The New RICS Home Survey Standards
Produced by : Christopher Lewis Bsc (Hons) Building Surveying, Graduate Surveyor at DEESURVEYS Ltd
It is an exciting and busy time in the world of surveying with the stamp duty holiday still in effect and business for residential surveys booming as a result. On top of that this year the RICS has introduced their new RICS Home Standard Reports which began in March of this year with a transition period from the old to the new to end on August the 31st. They are intended to increase consistency, transparency and competence across the UK’s residential surveying market which will help to grow understanding and confidence of the services provided by Britain’s surveying industry.
The changes originate as a result of research by a group put together by the RICS in 2018 to look at the entire home survey guidance suite. Through their research they determined that the service and standards of home survey practitioners was not consistent and that there was no mandatory guidance on home surveys. This along with a general lack of knowledge or understanding of the types of surveys available by consumers needed addressing and this led to the new system.
The simplest and most obvious difference now is that the old titles to describe the various types of residential property survey that an RICS chartered surveyor might issue (the most recognisable being the Residential Building Survey, the RICS Homebuyer Report and the RICS condition report) have been replaced. Now there is a levelled system which will allow a client to better understand the depth to which a survey will go. There are three new levels with the extent of investigations and the depth of the report becoming greater as the level increases.
At level one (the former RICS Condition Report) the survey will provide a basic overview of the condition of a property. It is best used for modern properties built via conventional means.
The new level 2 surveys act as a replacement for the RICS Home Buyer Report. This level of survey is intended for use to determine the general condition of the property and where required its price (the new level 2 survey comes in two varieties, one with a valuation and one without). Level 2 surveys cover a broader range of buildings and building types than the level 1 survey but they are unlikely to suit use on surveys for older (built before the 1850s) or unique buildings or those in a neglected condition.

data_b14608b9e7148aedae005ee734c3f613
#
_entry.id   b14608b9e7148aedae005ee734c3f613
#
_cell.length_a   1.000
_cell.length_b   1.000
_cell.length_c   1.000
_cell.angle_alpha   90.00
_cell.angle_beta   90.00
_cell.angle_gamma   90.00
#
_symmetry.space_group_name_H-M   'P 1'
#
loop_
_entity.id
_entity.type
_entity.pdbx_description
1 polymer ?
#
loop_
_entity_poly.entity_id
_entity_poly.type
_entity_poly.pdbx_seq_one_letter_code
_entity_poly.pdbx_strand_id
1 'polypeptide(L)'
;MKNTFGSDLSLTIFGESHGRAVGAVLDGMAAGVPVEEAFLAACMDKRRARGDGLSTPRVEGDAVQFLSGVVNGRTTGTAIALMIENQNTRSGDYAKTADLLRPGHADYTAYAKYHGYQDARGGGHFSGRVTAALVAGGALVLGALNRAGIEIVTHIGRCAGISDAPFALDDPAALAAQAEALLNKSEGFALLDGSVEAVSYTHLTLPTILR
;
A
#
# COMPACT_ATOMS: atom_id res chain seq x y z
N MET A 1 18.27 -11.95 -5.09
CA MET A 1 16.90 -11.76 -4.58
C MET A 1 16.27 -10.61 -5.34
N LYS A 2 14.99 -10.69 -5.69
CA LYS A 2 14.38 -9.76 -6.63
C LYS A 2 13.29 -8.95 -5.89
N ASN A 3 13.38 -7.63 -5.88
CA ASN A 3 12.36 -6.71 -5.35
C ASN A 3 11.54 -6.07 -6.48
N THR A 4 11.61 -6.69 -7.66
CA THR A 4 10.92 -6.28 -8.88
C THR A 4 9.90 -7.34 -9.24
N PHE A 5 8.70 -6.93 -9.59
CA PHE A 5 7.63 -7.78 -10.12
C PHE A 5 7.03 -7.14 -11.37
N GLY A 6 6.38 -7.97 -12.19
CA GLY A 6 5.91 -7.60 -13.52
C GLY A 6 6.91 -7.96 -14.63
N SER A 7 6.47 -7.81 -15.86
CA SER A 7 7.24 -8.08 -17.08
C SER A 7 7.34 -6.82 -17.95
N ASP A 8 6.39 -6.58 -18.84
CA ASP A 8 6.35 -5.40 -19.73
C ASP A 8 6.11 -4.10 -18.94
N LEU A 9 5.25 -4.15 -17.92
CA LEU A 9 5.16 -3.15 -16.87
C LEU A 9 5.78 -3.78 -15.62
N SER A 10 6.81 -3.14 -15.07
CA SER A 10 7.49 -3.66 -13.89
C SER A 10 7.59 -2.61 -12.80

Level 3 surveys are the most detailed assessments under the new system. They endeavour to provide assessment on all elements of a property and an assessment of defects including their scope, timescale for repair and cost. Where possible the advice is intended to be of such a level that further investigations should not be required, but if the Surveyor is not able to come to sufficient conclusions on a fault, then further investigations will still be advised. Unlike the level 2 survey, a level 3 survey would see most use on properties in a poor condition, of unique design or of a significant age (pre – 1850s).
The new levelled system for Home Surveys remedy many of the problems identified as a result of the 2018 research group’s findings. The new reports demonstrate a growth in the Surveying sector that prioritises the customer and their understanding of the service provided by Surveyors. Through this new system the RICS has demonstrated commitment to high standards and a drive to improve the services of Surveyors everywhere going forward into the future.
For more information on these new surveys please follow the link below: